Sunday, April 24, 2016

The Marvelous Bottles of Bulkley, Fiske & Co.

          From time to time this blog has featured fancy liquor jugs, but those were issued by distillers, whiskey “rectifiers” (blenders) and wholesale dealers, almost always over a period years.  Not so with the highly valued ceramics shown here.  Bulkley-Fiske & Co. broke the mode. The New York City grocery company produced them and did so over a period of four years (1858-1862).

The pair of cruet-like jugs shown above are in a “Rockingham” glaze, both a tan and a darker brown.  That attractive marbled look was highly popular in the United States during the early 1800s, copied from British glazes with a similar look.  A pottery in Bennington, Vermont, was particularly famous for the glaze but other U.S. firms also could replicate it.  Those ceramics normally was used for tableware and candle sticks — not to hold liquor.  

These pint-sized jugs were held gin when they were sold.  A shield on the front of each container says:  “Schiedam Gin Imported by Bulkley, Fiske & Co.”  The name of the firm and the address also was impressed into their shoulders.  There was no mistaking by whom these vessels were issued.
Even more impressive is a whiskey jug with a similar handle and top and also in a Rockingham glaze.   Entitled by the company “Game Bag,” each side has a bas relief picture.  One side is the game bag with four dead quarry hanging from it, from left, pheasant, duck, rabbit and dove.  The other side is another hunting scene featuring two dogs and a standing shotgun.  A British “hunting jug” influence is evident. There is a variant on this jug that marks it with an embossed “B.F. & Co.” on one side and an incised “Bulkley. Fiske & Co., New York” on the other.
From 1820 to 1856 figural “spirits” flasks were a popular ceramic item in England. Made in the shape of important personages often they were in the shape of personages of royalty or important political figures.  Often the latter were involved in reform movements and such items sometimes are called “Reform flasks.”  William F. Bulkley and Frederick B. Fiske brought these bottles to America to hold liquor, likely whiskey.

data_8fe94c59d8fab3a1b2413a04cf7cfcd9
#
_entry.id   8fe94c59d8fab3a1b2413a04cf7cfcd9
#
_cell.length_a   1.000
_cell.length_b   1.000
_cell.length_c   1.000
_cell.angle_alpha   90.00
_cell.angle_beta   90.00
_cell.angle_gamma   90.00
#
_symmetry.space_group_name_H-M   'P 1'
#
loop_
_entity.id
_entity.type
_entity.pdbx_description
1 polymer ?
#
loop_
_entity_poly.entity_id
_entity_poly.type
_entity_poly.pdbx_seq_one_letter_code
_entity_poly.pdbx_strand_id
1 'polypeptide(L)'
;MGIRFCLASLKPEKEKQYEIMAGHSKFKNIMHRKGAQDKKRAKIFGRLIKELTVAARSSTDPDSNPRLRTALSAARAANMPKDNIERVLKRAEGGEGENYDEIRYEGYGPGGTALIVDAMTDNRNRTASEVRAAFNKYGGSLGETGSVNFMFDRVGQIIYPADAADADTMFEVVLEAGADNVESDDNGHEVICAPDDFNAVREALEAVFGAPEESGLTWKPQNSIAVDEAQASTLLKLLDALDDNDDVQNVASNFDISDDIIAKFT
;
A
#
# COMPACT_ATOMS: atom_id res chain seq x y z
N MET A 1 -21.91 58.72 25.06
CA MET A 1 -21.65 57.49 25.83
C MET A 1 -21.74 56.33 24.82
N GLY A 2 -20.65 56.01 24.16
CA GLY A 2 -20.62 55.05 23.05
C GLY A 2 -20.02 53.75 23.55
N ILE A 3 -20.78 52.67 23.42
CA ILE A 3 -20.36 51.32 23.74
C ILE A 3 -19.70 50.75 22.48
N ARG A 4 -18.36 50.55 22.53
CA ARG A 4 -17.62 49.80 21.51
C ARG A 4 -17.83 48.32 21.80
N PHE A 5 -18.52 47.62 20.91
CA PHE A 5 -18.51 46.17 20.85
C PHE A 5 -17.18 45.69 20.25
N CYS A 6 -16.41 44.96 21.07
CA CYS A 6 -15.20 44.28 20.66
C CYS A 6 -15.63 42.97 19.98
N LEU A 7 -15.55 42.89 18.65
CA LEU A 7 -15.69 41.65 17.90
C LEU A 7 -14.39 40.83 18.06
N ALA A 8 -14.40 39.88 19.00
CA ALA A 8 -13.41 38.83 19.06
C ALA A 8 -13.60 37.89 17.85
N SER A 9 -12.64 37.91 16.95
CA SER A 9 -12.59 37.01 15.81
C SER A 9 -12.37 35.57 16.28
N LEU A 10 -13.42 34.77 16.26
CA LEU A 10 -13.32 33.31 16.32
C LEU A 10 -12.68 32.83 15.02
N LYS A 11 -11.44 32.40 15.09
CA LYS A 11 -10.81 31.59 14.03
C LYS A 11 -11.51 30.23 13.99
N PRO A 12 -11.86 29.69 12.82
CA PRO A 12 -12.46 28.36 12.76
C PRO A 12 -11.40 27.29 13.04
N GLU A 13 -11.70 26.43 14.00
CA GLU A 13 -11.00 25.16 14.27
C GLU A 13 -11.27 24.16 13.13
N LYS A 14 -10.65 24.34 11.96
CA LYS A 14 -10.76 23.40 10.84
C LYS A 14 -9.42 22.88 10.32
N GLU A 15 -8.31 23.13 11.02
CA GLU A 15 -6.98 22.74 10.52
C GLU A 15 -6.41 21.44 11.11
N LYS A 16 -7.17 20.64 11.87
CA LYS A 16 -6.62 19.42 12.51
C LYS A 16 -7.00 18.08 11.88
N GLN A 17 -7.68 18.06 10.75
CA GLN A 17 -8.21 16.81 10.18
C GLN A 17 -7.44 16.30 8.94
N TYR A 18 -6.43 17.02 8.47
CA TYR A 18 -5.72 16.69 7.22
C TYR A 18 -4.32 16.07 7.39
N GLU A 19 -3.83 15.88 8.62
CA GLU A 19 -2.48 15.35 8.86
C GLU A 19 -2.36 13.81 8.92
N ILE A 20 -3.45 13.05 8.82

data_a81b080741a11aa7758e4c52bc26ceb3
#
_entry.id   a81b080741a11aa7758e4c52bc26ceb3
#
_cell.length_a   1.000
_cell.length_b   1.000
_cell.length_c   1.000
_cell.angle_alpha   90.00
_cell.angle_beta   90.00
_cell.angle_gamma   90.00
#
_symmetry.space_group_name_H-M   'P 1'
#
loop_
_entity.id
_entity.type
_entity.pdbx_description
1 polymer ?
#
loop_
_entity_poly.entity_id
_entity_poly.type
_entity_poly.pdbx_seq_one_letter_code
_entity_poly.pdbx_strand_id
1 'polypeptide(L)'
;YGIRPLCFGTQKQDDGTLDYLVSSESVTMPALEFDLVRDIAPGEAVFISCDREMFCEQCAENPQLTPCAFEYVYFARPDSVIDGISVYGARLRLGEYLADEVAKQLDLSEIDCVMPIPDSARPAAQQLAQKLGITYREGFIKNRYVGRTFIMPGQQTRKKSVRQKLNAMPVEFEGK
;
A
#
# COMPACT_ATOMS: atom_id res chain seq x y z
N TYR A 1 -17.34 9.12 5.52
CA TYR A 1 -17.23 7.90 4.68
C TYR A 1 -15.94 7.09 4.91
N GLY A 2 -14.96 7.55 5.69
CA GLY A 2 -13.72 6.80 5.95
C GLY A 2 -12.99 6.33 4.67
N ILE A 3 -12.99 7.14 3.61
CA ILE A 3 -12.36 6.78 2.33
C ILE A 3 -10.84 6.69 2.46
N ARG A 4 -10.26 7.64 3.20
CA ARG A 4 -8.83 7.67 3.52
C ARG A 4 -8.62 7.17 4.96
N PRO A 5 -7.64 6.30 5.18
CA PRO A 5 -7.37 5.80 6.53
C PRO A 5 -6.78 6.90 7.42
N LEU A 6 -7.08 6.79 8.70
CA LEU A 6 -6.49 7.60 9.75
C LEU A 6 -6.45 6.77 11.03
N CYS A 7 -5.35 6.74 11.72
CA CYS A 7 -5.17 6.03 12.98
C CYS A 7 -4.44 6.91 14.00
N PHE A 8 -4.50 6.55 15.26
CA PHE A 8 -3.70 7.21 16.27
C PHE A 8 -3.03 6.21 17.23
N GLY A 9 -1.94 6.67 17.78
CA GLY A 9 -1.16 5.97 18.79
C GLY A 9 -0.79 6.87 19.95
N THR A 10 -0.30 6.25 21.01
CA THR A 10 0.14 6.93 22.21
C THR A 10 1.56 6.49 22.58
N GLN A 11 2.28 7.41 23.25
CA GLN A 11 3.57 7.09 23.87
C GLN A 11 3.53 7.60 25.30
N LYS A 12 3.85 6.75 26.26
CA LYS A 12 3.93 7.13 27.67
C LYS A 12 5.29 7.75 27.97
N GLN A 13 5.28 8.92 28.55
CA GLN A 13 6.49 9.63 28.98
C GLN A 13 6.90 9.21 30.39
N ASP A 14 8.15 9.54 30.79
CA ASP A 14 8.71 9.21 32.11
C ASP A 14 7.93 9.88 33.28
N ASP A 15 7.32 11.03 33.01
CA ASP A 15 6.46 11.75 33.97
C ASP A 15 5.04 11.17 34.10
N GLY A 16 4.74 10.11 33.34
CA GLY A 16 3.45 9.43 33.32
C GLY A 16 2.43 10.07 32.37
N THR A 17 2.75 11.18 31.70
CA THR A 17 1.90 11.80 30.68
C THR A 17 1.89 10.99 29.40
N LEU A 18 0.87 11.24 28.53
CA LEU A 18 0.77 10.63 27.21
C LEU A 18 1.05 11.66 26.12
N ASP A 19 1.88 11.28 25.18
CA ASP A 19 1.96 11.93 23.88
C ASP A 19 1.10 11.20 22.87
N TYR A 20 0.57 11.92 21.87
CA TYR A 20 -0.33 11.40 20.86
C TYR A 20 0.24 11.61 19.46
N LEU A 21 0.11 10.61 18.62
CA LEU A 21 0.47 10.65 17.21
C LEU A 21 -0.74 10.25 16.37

Shown here, front and back  is a jug made in the likeness of military man.  From the shoulder epaulets and tunic we may infer he is an officer, perhaps a high-ranking officer.  His belt reads “Morning Salute,” a reference that would have been widely understood.  Many men would take a snort of whiskey every morning before going off to work, believing that it was beneficial both to health and mental wellbeing.  H. L. Mencken wrote of his father in this tradition taking a shot of Maryland rye daily before heading to his office.  The grocers only provide initials of their name and address on this vessel.

“Morning Salute” come in two styles, a second version being toned, brown glaze on top and tan below.  When this jug went up for auction the catalogue listed it at: “Extremely rare, the only example we have ever seen…”  and put the estimate of value at $4,500.  If received it certainly would mark a record for an American whiskey jug.

From the archives of the New York Historical Society comes another example of a Bulkley-Fiske figural flask.  This one is called “Man with a Fiddle.”  This bottle is the standing form of a man sticking his tongue out, in perhaps a smile.  His battered hat is the spout.  He is wearing an overcoat and holding a violin and a bow against his chest.  Might he be an itinerant fiddler?  Unlike the soldier figurals, Bulkley, Fiske & Co., etc., is impressed in the base.

While the last of the grocery firm’s ceramic offerings is lessarticulated than the others shown here, it is still interesting.  It is a barrel or keg — some have called it “a rundlet.”  It features a sizable “bung hole” aperture from which the beer, wine or whiskey could be accessed.  Note the well-developed four sets of three bands each that hold the barrel staves.  This ceramic bottle obviously held a quantity of spirits, but it is not clear what kind.